Most brains can be trained like any other part of the body, without drugs, without diagnoses. In a matter of months, 2-3 hours/week can make lasting changes how we think, feel, act and perform—even how our bodies work.
A century ago psychology began trying to help people change their thoughts, feelings, behavior and performance through a series of theories of the mind. At that time—and for decades after—very little was known about the brain, so psychology focused on diagnosing disorders and trying to change people’s minds from the outside by talking. More recently there has been growing recognition that mind and body are not two separate things. The mind is our inner experience of the way our brain processes information. From behaviorism and beyond, new techniques have focused more on the brain, but psychology remains grounded in its core concept of mental disorders and diagnoses. More than a decade of research, however, has made it increasingly clear that our thoughts, feelings, behaviors and performance are natural outgrowths of stable patterns of activation in our brains. What’s more, they can be changed by changing those brain “habits” in ways that are just as permanent as our “problems” have been. And for many of us this can be done without diagnoses, without medications.
The brain produces billions of tiny electrochemical pulses every second and routes them through trillions of networks, thus creating the most adaptive and powerful energy system in the universe. Now we can measure how much energy is being produced, where and when it is produced, how independently brain areas can work and how efficiently they can work together, how flexible and how stable are its patterns. One of the key findings about the brain is that, like all complex chaotic systems, it tends to maintain stable patterns over long periods of time. Over the past 20 years, researchers have shown that these stable activation patterns tend to relate to how we see the world, how we act in it, how we feel, think and learn. What’s more, as with many parts of the body, we have the power to change those patterns by training. Just as aerobic exercise can change the ability of our cardio-pulmonary systems to sustain higher energy levels, so can training change the capabilities of our brains. And changing our brains changes how we think, feel, act and perform. Finally, although the brain uses chemicals to help pass its information, adding chemicals from the outside (medications) tends not to produce lasting changes. Over time, the brain adjusts to them. Exercising to change the energy system, however, changes the chemistry naturally, and the effects last.
Western psychiatry and psychology have focused on the concept of “normal” — essentially meaning “close to average”. In working with many organs in the body, this is a useful concept, but because of the extreme individuality of the human brain’s energy patterns, it is difficult to say exactly what normal is. Do a poet and an accountant have the same brain patterns? Not likely. Their strengths and weaknesses are likely to be opposites. Which one is normal? More importantly, how many of us want to be “average” in everything? This “pathology” approach to describing the brain has resulted in some undesirable results. As the number of psychiatric diagnoses nearly tripled from 106 in 1952 to 297 in 1994, even the psychiatrists involved in developing the diagnostic manual admit that it led to the “medicalization of 20-30 percent of the population who may not have had any serious mental problems”. The National Institute of Mental Health has argued that the system of diagnoses is unscientific and subjective, relying on superficial symptoms and artificial dividing lines between disorders and “normality”. Someone who is physically out of shape is unlikely to get a medical diagnosis. But a brain unable to sustain higher energy levels will likely be diagnosed with “attention deficit disorder”. Like most of the mental health diagnoses in use today, this is simply a description of symptoms. The result of this “medicalization” is worse than just a raft of children and adults with mental diagnoses. Use of anti-depressant medications has quadrupled in just 20 years. They are now the most commonly used medications for Americans 18-44 years of age. In 2003, there were 400 Americans diagnosed with bipolar disorder for every ONE in 1994—a 4,000% rise in 9 years. 20% of American children are now diagnosed with a psychiatric disorder and are taking psychoactive medications. A growing number of mental health providers have come to recognize that how we think, feel, act and perform are related to patterns in our brains. We don’t need the diagnosis. We can simply look at the symptoms, identify the patterns and begin to change them.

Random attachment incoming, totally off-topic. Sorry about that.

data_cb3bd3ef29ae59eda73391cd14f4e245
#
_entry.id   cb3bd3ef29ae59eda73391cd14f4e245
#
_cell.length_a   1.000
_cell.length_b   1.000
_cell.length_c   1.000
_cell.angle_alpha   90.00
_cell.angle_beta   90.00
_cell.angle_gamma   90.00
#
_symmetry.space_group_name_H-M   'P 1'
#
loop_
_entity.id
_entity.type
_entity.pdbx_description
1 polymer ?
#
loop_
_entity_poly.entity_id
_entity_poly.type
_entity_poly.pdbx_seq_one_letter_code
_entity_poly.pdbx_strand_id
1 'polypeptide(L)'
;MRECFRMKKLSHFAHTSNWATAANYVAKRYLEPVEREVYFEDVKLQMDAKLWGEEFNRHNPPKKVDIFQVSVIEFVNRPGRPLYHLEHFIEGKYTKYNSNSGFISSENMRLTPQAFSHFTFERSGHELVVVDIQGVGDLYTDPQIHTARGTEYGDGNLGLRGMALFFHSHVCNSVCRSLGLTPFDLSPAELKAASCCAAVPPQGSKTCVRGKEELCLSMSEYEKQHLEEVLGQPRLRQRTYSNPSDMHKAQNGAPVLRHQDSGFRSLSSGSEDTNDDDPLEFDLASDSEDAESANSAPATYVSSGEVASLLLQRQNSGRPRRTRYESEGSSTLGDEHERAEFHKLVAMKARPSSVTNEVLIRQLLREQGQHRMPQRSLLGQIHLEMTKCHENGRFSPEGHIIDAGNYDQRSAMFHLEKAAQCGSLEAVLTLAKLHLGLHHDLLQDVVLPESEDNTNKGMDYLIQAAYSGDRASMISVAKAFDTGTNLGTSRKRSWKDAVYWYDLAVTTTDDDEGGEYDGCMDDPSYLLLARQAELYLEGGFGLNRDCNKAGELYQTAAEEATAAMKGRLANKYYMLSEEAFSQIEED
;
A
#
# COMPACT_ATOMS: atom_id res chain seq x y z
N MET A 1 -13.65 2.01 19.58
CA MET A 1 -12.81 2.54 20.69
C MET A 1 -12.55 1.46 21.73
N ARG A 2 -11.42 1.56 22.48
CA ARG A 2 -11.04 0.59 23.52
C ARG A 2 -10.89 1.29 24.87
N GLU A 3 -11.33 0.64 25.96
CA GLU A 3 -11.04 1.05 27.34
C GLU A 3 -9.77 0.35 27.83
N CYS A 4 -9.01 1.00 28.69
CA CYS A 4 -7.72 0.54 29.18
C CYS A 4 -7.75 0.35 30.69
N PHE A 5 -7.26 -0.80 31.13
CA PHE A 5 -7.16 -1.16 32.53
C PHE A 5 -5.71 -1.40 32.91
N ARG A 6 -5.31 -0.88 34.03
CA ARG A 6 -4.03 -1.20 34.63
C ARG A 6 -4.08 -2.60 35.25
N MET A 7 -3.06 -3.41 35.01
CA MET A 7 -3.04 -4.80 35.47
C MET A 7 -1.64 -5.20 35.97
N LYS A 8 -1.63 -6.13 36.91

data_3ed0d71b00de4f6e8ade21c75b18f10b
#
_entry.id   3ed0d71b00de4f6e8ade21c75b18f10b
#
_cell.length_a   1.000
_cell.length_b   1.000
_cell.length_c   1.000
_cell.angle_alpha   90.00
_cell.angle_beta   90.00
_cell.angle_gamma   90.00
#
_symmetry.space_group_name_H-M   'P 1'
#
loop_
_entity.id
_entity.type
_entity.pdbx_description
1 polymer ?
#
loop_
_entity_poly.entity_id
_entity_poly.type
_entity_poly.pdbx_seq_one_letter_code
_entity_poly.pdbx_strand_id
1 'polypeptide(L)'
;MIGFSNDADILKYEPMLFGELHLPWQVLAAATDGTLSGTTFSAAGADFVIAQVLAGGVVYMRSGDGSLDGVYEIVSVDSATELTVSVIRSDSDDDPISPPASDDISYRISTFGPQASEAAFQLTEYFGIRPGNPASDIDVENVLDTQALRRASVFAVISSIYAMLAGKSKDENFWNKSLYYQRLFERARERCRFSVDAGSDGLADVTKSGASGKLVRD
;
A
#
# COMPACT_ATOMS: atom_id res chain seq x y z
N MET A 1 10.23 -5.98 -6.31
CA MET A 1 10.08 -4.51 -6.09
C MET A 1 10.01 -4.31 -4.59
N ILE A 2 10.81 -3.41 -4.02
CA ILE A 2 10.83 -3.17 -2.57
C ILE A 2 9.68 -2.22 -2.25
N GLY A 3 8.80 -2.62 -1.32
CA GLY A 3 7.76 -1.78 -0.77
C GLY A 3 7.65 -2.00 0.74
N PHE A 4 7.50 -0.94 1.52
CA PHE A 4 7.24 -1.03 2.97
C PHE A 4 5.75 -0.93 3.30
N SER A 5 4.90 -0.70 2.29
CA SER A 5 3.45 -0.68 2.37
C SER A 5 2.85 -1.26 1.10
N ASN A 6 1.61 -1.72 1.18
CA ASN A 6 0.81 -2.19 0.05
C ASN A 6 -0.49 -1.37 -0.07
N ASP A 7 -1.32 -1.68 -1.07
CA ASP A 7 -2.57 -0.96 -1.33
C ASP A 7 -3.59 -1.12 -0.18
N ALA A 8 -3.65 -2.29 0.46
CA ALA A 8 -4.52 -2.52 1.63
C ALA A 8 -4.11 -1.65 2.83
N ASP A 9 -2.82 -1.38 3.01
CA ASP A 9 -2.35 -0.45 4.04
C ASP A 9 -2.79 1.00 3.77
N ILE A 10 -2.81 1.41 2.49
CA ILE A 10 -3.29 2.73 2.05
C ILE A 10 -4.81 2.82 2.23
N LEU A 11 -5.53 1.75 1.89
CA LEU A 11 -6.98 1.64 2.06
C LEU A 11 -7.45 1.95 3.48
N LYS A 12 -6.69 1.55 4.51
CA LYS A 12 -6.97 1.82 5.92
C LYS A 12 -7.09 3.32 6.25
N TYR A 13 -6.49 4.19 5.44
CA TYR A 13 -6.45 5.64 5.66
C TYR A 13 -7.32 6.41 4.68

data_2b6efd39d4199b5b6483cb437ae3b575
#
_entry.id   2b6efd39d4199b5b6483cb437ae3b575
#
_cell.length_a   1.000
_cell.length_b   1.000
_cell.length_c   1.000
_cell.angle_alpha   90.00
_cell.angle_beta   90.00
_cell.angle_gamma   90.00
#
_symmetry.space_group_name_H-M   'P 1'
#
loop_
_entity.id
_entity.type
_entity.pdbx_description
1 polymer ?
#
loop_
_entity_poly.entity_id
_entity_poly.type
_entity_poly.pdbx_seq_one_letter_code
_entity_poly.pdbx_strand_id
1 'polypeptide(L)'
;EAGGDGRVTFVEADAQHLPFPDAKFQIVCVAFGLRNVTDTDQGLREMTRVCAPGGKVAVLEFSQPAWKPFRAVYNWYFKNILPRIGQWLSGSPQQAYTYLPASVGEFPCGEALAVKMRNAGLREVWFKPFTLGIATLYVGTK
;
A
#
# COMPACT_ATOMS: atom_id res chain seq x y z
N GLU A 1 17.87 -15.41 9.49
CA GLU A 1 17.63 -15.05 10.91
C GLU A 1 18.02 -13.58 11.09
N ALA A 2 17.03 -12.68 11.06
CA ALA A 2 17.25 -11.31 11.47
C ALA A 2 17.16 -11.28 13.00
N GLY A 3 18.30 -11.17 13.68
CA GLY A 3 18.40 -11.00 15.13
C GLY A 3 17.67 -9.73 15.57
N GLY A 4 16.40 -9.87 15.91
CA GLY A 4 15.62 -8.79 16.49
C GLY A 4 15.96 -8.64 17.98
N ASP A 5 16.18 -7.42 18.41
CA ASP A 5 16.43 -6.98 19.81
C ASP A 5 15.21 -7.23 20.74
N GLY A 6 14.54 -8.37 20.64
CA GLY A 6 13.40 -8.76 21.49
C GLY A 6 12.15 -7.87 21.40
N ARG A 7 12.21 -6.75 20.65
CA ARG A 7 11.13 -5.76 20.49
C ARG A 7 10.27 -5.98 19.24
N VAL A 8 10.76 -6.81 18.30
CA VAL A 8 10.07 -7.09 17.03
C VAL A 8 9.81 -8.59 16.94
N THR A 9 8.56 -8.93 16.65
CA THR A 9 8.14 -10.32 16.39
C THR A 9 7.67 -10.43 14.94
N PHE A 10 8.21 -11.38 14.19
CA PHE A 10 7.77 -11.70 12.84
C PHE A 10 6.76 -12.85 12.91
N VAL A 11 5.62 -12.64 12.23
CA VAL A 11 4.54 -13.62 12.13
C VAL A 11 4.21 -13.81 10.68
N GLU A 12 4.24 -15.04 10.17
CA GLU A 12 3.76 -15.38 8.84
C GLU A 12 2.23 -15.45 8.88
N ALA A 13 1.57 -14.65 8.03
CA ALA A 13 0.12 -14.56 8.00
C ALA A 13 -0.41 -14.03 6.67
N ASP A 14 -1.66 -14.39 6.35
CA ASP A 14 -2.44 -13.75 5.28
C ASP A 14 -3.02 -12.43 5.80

One of the best things about training is that nobody does it TO you. Whether or not you work with a professional trainer, you’re the one doing the exercise, and you’re the one making the changes. Most mental health diagnoses are not “curable”. Psychotherapy teaches “patients” to “live with” their problems. Medication approaches don’t claim to produce lasting changes: “you can manage the problem with drugs, but you can’t fix it”. Brain training gives you the power to change yourself. You have the power not only to change those things that originally made you seek help, but pretty much anything in the way you think, feel, behave and perform. Just as with training other systems in your body, you may find it more efficient or effective to work with a pro, but it’s increasingly feasible to train your own brain if you have the motivation and organization to make it happen.